Amazon | Bookshop

Crash and Burn

books about school shootings

Crash and Burn is such a great book to maybe start off with. It makes you realize that there are tons of people out there who will be willing to try and save those around them. It takes a lot of bravery to do what the main character does in Crash and Burn.

There are so many heroes when it comes to these sorts of things so it’s great to portray them when it comes to books about school shootings.

Here is what the story is about.

On April 21, 2008, Steven “Crash” Crashinsky saved more than a thousand people when he stopped his classmate David Burnett from taking their high school hostage armed with assault weapons and high-powered explosives. You likely already know what came after Crash: the nationwide notoriety, the college recruitment, and, of course, the book deal. What you might not know is what came before: a story of two teens whose lives have been inextricably linked since grade school, who were destined, some say, to meet that day in the teachers’ lounge of Meadows High. And what you definitely don’t know are the words that Burn whispered to Crash right as the siege was ending, a secret that Crash has never revealed.


Damage Done

Books about school shootings

So, this is a book I bought on my kindle a few years ago. I know I know I’m horrible about getting to books but it takes me forever to actually get to them. It’s a bad habit I really need to stop and soon.

Damage done has a great concept to it and I hope I can manage to read it soon.

Here is what Damage Done is about.

22 minutes separate Julia Vann’s before and after.

Before: Julia had a twin brother, a boyfriend, and a best friend.

After: She has a new identity, a new hometown, and memories of those twenty-two minutes that refuse to come into focus. At least, that’s what she tells the police.

Now that she’s Lucy Black, she’s able to begin again. She’s even getting used to the empty bedroom where her brother should be. And her fresh start has attracted the attention of one of the hottest guys in school, a boy who will do anything to protect her. But when someone much more dangerous also takes notice, Lucy’s forced to confront the dark secrets she thought were safely left behind.

One thing is clear: The damage done can never be erased. It’s only just beginning. . . . 

If you have read this one then let me know what you thought about it!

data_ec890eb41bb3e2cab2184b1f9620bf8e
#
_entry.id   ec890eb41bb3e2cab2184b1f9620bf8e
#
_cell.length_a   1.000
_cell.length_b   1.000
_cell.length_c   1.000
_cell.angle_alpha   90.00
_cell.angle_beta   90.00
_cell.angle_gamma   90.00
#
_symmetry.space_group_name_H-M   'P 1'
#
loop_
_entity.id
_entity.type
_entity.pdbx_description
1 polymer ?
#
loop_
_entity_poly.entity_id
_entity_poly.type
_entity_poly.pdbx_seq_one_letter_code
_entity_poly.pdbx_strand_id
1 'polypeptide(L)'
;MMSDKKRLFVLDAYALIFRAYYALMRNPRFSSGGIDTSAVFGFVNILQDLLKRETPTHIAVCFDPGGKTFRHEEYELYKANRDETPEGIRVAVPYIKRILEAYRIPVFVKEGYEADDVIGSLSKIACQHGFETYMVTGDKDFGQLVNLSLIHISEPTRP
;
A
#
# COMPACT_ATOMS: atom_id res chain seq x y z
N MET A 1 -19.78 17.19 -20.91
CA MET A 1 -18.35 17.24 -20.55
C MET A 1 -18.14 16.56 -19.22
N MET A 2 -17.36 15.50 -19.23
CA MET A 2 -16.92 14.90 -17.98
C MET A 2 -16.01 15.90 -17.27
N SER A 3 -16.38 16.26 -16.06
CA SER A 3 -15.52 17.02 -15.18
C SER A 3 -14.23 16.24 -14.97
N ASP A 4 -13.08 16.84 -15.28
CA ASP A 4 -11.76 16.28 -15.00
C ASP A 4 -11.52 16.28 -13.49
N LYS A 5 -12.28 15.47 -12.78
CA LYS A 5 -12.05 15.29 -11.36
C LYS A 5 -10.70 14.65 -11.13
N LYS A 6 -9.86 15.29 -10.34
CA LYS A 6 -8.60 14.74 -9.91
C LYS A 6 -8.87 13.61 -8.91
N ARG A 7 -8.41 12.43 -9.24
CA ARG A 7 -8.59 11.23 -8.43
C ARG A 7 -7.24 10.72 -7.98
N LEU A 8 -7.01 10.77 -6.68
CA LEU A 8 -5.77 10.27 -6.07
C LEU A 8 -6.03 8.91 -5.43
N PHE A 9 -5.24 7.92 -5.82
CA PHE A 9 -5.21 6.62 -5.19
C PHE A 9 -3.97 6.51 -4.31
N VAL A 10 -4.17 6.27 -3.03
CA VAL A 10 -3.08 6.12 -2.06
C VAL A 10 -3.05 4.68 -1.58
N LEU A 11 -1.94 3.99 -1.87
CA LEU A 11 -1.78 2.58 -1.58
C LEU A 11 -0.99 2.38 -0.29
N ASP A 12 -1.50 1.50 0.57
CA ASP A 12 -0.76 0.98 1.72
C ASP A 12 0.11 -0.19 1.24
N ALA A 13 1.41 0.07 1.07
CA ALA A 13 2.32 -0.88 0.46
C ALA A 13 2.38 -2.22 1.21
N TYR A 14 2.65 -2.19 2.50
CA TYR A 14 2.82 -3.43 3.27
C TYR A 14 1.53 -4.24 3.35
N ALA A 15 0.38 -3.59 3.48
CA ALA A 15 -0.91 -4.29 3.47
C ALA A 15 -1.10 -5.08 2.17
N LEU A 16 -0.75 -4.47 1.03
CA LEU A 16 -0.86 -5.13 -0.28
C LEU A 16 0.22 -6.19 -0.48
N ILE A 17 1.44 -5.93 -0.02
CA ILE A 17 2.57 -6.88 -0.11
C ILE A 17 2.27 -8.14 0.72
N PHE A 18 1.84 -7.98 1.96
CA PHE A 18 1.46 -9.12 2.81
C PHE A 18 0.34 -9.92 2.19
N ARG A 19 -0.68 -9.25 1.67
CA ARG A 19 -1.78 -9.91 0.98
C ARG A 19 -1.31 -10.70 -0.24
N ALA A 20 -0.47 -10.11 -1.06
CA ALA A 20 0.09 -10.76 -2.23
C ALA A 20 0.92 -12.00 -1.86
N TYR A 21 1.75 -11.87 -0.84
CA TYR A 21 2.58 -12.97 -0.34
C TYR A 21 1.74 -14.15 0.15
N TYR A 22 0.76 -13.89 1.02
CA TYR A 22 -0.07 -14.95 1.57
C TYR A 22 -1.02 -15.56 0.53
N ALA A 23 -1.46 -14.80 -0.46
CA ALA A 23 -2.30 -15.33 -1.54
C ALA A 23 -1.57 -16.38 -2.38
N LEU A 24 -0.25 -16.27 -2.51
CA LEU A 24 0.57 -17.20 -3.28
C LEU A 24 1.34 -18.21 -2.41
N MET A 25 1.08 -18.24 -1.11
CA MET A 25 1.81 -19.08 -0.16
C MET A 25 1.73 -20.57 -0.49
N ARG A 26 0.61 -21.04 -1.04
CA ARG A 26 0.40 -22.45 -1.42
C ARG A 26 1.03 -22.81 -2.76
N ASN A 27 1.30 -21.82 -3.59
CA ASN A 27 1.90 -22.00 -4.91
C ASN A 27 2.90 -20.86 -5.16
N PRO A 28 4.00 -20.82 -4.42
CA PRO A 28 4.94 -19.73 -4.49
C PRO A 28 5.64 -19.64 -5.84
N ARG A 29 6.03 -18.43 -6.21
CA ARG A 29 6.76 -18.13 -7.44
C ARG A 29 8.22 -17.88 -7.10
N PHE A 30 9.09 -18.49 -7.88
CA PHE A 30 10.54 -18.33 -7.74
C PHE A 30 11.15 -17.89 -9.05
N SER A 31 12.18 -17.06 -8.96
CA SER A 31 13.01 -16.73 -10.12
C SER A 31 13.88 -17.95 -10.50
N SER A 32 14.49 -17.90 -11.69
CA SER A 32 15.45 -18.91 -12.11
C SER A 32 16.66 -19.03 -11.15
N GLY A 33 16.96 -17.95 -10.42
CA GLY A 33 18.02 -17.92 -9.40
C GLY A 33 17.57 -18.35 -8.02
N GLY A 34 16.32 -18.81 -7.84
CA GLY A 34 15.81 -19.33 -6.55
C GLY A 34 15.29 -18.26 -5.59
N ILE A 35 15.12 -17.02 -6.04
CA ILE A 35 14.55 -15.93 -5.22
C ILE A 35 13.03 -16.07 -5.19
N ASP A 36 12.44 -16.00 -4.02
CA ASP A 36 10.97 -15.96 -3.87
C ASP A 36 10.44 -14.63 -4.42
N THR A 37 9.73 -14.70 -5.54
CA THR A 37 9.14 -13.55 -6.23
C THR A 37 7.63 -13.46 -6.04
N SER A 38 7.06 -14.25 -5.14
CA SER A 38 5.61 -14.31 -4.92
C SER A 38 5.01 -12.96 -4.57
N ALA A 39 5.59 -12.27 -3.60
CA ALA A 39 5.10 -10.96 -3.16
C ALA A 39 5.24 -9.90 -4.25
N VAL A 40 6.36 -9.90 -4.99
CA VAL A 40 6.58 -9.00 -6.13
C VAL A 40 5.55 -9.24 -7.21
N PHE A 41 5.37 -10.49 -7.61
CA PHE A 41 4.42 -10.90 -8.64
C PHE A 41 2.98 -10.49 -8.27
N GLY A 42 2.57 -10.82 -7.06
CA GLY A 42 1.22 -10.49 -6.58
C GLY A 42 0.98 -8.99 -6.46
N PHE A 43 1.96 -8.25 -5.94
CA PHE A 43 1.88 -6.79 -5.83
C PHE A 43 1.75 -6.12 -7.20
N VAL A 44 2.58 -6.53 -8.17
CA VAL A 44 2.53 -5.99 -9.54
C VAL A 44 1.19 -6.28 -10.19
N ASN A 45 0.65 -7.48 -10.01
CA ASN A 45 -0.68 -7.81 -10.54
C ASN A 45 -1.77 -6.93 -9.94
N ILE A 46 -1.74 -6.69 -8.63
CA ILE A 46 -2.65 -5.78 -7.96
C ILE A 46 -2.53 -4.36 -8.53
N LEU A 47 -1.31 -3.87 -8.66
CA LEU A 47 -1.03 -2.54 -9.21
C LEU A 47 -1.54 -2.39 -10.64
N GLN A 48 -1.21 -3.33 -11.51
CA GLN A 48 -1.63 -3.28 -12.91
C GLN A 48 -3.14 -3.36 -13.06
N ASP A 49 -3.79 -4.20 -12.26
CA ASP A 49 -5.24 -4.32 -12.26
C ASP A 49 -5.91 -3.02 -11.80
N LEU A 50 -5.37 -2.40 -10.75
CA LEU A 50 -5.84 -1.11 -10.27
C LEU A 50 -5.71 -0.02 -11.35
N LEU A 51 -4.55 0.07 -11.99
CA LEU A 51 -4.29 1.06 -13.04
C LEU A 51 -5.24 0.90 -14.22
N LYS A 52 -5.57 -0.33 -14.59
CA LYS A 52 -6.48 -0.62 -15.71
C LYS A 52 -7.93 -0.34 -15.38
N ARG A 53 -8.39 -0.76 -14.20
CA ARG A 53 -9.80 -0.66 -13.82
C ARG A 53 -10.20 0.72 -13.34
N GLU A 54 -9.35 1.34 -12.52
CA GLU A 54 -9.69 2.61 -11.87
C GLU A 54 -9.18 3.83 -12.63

Give a Boy a Gun

So, I am by no means saying that using guns as a threat or even shooting your classmates is an appropriate thing. But getting the point of view of those who think about doing it is a good idea because it’s not always a mental illness.

I swear bullying is only getting worse as the years go by. It’s not as simple as it was decades ago when most would just get pushed around some and that was about it. Kids now are relentless and it gets to the point where it messes with people’s heads. They want a way out and no one is helping them.

Like I said I don’t agree with shooting people but at this age, your brain kind of comes up with irrational ideas. It’s good to sometimes see where they are coming from!

Having books about school shootings that have this point of view is such a good idea despite what others think!

Here is what Give a Boy a Gun is about.

For as long as they can remember, Brendan and Gary have been mercilessly teased and harassed by the jocks who rule Middletown High. But not anymore. Stealing a small arsenal of guns from a neighbor, they take their classmates hostage at a school dance. In the panic of this desperate situation, it soon becomes clear that only one thing matters to Brendan and Gary: revenge.

If you’re interested in this book you can find it through the links below.

Amazon | Bookshop

Hate List

Hate list is another book I have been meaning to read. This is kind of a crazy idea to me. I get making a list of people you don’t like at your school and wishing something somewhat bad would happen to them. You don’t want them to get killed but you do wish they would have a bad day. Or you wish they would break up with their boyfriend or girlfriend.

You don’t want them dead though. I understand why both characters would be questioned in this book. They both made the list but only one of them acted on it.

It’s such a scary thing to realize that your boyfriend acts out on a list that you helped him create.

Here is what Hate List is exactly about.